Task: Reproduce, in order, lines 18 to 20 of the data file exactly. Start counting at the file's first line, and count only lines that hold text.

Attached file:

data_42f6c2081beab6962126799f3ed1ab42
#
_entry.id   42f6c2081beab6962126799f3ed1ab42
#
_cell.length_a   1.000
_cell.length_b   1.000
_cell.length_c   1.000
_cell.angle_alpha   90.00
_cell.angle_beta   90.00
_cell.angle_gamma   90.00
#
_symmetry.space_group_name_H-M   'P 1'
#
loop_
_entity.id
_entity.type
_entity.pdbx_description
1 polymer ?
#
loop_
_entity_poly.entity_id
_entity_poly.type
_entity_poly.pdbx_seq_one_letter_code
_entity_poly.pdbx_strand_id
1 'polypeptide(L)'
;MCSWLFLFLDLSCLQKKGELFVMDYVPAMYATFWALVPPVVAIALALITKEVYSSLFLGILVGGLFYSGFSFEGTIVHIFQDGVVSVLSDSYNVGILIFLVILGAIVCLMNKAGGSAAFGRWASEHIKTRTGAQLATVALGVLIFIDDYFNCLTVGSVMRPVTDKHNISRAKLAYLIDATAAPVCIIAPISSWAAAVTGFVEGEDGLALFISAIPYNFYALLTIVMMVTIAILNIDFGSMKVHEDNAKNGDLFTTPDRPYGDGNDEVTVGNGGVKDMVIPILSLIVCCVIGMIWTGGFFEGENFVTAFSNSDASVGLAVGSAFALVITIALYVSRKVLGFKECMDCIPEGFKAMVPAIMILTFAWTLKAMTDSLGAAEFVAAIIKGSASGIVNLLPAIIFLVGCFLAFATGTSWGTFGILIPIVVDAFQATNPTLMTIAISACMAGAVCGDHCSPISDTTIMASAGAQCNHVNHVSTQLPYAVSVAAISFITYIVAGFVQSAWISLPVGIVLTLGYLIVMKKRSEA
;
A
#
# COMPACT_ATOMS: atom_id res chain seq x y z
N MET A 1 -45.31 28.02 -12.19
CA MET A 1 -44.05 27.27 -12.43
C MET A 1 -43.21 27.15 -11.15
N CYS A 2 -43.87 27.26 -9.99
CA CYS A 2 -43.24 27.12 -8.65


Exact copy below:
1 polymer ?
#
loop_